PRESS RELEASE, Washington DC – The impact of the Religious Freedom & Business Foundation continues to grow. This past week saw the release of the Foundation’s new resource for businesses to include respect for freedom of religion or belief into their mission statements and corporate documents. The resource was launched at the Religious Freedom Center of the Newseum Institute, just a few blocks from the U.S. Capitol.
RFBF President Brian Grim also discussed the Foundation’s initiatives at a private briefing at the State Department for the U.S. Ambassador for International Religious Freedom, Rabbi David Saperstein.
This past week saw work of RFBF Senior Fellow Pasquale Annicchino featured in the Economist. The article discusses a new global force fighting liberal social mores and promoting traditional family values – the United Nations. Surprised? Here’s the story.
Recently, on the World Economic Forum’s Agenda-setting blog, RFBF board member, Chris Seiple, and RFBF’s Grim published a call for business schools to offer courses on the faith factor in the economy. The article observes that very few business schools are offering courses that equip their graduates to engage and capitalize on the role that the faith factor is playing and will play in emerging markets. The article lays out five principles for shaping an elective course, if not a concentration, that business school deans and professors might consider as they prepare entrepreneurs for doing business in a world where the influence of the faith factor will only grow.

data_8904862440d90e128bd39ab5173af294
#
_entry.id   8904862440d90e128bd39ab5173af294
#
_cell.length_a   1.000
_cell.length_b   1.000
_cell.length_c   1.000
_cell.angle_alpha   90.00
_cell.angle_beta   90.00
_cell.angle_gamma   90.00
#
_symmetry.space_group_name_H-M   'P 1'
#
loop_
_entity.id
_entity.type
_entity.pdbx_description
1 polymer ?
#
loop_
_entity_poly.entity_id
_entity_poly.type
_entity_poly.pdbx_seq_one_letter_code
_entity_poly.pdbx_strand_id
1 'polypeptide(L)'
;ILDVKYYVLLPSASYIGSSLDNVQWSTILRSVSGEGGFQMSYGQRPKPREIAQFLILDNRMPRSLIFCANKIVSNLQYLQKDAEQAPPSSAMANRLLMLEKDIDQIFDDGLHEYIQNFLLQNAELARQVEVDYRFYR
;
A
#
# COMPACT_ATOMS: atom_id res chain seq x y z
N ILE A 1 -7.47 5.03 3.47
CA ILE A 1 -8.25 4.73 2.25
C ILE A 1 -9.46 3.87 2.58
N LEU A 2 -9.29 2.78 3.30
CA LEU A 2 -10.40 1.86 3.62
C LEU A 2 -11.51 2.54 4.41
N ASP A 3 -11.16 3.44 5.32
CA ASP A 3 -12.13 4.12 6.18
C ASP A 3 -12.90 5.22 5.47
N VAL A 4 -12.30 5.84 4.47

The Foundation’s work was also discussed at a high level event at Georgetown University’s Religious Freedom Project, which also featured Judge Ken Starr, Congressman Keith Ellison, USCIRF Commissioner and Chair Katrina Lantos Swett, and Congressman Frank Wolf. You can see some of the writing that lead up to the event below.
“Response to President Obama on Countering Violent Extremism,” Brian Grim calls for greater socio-economic freedom for religious minorities in Western societies as an effective way to counter radicalization and religious extremism.
“Help Me to Stay,” Congressman Frank Wolf calls for greater US intervention to put an end to the persecution of Christian religious minorities in the Middle East.
“Iraq: International Religious Freedom and Women’s Experiences on the Extremist Battlefield,” Engy Abdelkader analyzes the intersection of international religious freedom and global women’s rights by examining the violence committed by ISIS against women in Iraq.
“The Women Justice Ginsburg Forgot,” Helen Alvaré discusses the relationship between religious freedom and women’s rights in the United States following the Supreme Court’s Hobby Lobby decision.